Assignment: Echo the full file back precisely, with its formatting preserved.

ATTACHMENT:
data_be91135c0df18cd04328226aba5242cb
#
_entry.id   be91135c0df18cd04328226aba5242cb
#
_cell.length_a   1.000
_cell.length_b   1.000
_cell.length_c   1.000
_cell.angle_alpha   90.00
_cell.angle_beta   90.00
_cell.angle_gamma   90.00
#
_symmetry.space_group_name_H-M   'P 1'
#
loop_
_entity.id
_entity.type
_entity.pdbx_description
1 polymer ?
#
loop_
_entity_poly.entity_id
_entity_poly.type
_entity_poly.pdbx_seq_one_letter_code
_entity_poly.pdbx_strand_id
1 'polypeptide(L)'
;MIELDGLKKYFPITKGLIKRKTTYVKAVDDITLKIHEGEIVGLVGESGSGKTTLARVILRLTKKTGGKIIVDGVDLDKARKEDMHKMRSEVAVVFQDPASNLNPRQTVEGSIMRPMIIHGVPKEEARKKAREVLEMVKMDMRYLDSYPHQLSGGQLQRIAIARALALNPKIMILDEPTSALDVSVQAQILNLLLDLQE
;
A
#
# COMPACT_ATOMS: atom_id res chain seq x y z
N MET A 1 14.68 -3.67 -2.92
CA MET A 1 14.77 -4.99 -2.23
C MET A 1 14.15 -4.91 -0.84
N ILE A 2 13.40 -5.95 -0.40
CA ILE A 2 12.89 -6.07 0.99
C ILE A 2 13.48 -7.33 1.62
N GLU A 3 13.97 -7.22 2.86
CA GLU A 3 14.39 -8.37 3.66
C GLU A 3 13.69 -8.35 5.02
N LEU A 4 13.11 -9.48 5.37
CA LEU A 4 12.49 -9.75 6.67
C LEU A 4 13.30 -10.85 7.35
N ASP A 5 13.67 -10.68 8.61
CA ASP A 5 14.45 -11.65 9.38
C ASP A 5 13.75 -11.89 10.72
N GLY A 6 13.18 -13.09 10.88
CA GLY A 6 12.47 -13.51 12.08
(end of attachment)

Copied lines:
data_be91135c0df18cd04328226aba5242cb
#
_entry.id   be91135c0df18cd04328226aba5242cb
#
_cell.length_a   1.000
_cell.length_b   1.000
_cell.length_c   1.000
_cell.angle_alpha   90.00
_cell.angle_beta   90.00
_cell.angle_gamma   90.00
#
_symmetry.space_group_name_H-M   'P 1'
#
loop_
_entity.id
_entity.type
_entity.pdbx_description
1 polymer ?
#
loop_
_entity_poly.entity_id
_entity_poly.type
_entity_poly.pdbx_seq_one_letter_code
_entity_poly.pdbx_strand_id
1 'polypeptide(L)'
;MIELDGLKKYFPITKGLIKRKTTYVKAVDDITLKIHEGEIVGLVGESGSGKTTLARVILRLTKKTGGKIIVDGVDLDKARKEDMHKMRSEVAVVFQDPASNLNPRQTVEGSIMRPMIIHGVPKEEARKKAREVLEMVKMDMRYLDSYPHQLSGGQLQRIAIARALALNPKIMILDEPTSALDVSVQAQILNLLLDLQE
;
A
#
# COMPACT_ATOMS: atom_id res chain seq x y z
N MET A 1 14.68 -3.67 -2.92
CA MET A 1 14.77 -4.99 -2.23
C MET A 1 14.15 -4.91 -0.84
N ILE A 2 13.40 -5.95 -0.40
CA ILE A 2 12.89 -6.07 0.99
C ILE A 2 13.48 -7.33 1.62
N GLU A 3 13.97 -7.22 2.86
CA GLU A 3 14.39 -8.37 3.66
C GLU A 3 13.69 -8.35 5.02
N LEU A 4 13.11 -9.48 5.37
CA LEU A 4 12.49 -9.75 6.67
C LEU A 4 13.30 -10.85 7.35
N ASP A 5 13.67 -10.68 8.61
CA ASP A 5 14.45 -11.65 9.38
C ASP A 5 13.75 -11.89 10.72
N GLY A 6 13.18 -13.09 10.88
CA GLY A 6 12.47 -13.51 12.08